"McClements recalled that Pew would visit the site and ask very specific questions about construction," says McKenzie-Brown.

"For example, he supplied information on the amount of food construction workers needed to eat each day while on the project—six to eight lbs. per person at a cost of $2 a day, was the answer."

The project combined challenging construction conditions in a remote area with the cutting-edge process engineering required to mine bitumen and extract oil from it.

Traveling to Germany, an engineering assessment team purchased two large, crawler-mounted bucket-wheel excavators, each 10 storeys tall. These would cut into the tar sand face and could mine more than 100,000 tons of sand per day.

Excavators would transfer oilsands ore onto conveyor belts entering the separation plant. Inside the plant, bitumen was separated from sand and process water.

The bitumen would then be further refined and pumped to Edmonton through a 266-mile pipeline.

The plant required 65,000 barrels of bitumen to produce 45,000 barrels of synthetic oil, the first of its kind produced in Fort McMurray.

The Petroleum History Society's oilsands oral history project interviewed operations specialist George Skulsky in 2012. He recalls visiting the plant for the first time in December 1966:

"I went to Fort McMurray, and the GCOS plant was in the final stages of construction. The camp at that facility at that time had 2,500 men. And it was a real experience to drive from Edmonton to Fort McMurray and then 18 miles north of Fort McMurray into this huge camp facility and to report there for employment.

"Little did I realize, after being there for a few days that the entire camp of Bechtel personnel and contractors, but mostly Bechtel tradespeople and engineers, had all come from a hydro project in Quebec. So very few people realized that the first GCOS plant built here in Fort McMurray was actually built mostly by French people from Quebec. This project when we went there in 1967, it was so massive in those days it would take your breath away."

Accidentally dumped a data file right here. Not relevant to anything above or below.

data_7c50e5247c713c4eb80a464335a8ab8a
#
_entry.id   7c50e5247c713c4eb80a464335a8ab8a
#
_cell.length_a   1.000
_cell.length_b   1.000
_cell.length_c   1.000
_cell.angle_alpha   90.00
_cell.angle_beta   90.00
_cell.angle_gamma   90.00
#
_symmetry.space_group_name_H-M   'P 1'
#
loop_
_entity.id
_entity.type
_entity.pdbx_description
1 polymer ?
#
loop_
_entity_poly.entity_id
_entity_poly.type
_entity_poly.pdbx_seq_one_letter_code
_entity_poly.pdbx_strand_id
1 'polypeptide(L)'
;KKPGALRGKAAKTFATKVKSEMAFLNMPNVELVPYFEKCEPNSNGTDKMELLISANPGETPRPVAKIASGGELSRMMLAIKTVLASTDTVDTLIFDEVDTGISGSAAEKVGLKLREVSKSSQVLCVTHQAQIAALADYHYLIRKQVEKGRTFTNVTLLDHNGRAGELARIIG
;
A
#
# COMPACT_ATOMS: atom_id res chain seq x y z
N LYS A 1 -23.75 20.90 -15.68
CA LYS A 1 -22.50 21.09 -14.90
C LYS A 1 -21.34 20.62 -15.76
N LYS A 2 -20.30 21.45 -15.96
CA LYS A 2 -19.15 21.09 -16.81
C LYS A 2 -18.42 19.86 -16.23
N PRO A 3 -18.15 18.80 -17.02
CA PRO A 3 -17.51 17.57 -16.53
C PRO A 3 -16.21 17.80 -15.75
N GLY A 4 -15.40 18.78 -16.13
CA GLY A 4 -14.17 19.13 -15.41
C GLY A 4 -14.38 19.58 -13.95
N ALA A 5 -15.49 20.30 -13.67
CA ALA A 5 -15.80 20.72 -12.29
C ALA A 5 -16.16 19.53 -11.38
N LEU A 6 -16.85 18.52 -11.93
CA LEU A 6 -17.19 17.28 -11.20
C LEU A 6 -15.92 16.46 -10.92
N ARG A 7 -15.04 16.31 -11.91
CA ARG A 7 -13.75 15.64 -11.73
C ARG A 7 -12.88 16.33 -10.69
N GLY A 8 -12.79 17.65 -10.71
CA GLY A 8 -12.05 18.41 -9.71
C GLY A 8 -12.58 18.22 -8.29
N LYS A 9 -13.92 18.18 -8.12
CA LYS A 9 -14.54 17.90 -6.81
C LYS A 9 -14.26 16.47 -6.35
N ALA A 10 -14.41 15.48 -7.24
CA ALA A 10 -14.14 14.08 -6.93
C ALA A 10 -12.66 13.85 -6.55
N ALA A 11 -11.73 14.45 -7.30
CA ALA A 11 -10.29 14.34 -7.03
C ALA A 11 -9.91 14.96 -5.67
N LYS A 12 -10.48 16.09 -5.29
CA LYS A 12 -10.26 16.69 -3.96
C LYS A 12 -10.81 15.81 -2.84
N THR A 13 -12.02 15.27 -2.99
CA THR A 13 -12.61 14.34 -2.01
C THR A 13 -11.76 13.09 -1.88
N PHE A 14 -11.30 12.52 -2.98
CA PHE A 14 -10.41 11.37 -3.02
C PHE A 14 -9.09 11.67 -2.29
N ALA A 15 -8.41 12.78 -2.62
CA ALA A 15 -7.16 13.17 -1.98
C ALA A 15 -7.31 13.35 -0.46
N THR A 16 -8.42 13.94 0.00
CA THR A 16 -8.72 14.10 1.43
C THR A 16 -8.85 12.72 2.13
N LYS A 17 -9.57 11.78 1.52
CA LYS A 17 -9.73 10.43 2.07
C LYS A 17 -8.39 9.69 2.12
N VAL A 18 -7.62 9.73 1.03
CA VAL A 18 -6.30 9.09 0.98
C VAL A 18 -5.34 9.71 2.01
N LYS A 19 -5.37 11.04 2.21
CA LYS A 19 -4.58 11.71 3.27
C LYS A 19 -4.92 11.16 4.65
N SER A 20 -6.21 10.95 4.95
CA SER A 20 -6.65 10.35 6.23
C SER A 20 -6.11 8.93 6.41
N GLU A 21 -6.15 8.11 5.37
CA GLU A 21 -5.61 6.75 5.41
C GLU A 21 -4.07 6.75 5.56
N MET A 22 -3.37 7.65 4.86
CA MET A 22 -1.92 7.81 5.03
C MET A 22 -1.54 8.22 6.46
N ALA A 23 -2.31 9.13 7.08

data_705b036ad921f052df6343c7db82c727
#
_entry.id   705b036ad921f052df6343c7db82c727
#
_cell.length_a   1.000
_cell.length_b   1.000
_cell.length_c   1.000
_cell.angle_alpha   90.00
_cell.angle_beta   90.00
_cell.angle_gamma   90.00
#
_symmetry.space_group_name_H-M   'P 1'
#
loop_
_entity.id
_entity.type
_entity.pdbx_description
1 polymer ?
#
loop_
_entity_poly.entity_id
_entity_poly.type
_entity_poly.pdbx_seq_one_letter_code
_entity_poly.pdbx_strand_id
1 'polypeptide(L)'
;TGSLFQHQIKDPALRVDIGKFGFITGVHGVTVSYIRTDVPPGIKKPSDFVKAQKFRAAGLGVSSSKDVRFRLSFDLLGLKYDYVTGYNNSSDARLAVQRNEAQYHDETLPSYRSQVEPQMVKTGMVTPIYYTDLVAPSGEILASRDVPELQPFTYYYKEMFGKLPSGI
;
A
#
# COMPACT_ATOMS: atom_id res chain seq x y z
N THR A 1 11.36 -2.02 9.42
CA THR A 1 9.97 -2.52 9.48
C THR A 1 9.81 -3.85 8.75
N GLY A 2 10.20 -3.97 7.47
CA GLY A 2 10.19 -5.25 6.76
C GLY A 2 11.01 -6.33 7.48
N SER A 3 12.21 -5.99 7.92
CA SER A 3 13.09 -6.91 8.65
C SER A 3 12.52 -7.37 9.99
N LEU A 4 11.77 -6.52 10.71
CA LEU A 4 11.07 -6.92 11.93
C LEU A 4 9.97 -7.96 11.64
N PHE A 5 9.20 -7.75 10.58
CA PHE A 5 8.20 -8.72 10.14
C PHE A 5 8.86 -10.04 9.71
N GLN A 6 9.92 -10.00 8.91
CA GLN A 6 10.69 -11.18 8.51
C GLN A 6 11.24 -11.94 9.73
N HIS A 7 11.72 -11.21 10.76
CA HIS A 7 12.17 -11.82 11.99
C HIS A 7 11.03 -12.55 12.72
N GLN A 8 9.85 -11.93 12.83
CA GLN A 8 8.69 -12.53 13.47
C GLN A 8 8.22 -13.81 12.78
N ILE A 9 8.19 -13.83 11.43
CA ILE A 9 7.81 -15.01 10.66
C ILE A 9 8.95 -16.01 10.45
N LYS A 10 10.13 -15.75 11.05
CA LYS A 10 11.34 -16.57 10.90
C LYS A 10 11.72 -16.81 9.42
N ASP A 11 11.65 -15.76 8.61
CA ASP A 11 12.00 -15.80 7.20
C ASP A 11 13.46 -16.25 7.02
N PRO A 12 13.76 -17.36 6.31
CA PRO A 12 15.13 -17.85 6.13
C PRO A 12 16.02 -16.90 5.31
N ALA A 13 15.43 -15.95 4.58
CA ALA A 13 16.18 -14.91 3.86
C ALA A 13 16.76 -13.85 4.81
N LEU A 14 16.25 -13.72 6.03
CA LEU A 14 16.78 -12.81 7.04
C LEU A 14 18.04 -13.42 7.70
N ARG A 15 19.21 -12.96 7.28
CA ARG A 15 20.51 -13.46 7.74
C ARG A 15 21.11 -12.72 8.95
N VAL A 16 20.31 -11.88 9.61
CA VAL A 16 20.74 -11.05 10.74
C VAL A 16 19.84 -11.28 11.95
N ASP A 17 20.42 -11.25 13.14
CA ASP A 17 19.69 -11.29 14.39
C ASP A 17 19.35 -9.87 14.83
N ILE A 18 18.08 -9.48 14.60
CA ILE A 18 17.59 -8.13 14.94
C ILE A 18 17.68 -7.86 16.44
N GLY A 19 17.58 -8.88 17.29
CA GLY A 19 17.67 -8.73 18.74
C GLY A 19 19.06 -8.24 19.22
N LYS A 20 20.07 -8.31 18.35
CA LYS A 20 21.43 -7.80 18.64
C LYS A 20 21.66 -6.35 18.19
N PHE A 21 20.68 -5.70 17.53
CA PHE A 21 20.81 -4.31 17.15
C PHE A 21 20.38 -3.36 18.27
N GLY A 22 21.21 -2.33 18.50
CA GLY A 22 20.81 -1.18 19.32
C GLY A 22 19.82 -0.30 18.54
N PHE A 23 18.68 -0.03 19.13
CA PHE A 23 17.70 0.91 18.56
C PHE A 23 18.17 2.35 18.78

He notes that some of the winter construction was completed under large fabric bubbles, supported by compressed air.

Skulsky recalls construction being completed in phases. The powerhouse was completed first. "So, we really accepted piece by piece of equipment, as it was turned over to us, on behalf of GCOS," he says.

"And slowly, slowly we started to operate the plant. The plant was the most modern plant ever designed for the oilsands."

The project was completed on Sept. 30, 1967, five days ahead of schedule at a total cost of $240 million.

At the time, it represented the largest, single private investment in the country to date.

"The name Great Canadian Oil Sands was dropped in 1979," says McKenzie Brown.

"However, the plant remains a landmark in oilsands development, pioneering technology for bitumen extraction and upgrading. The people who developed Alberta's oilsands turned Alberta into an economic powerhouse."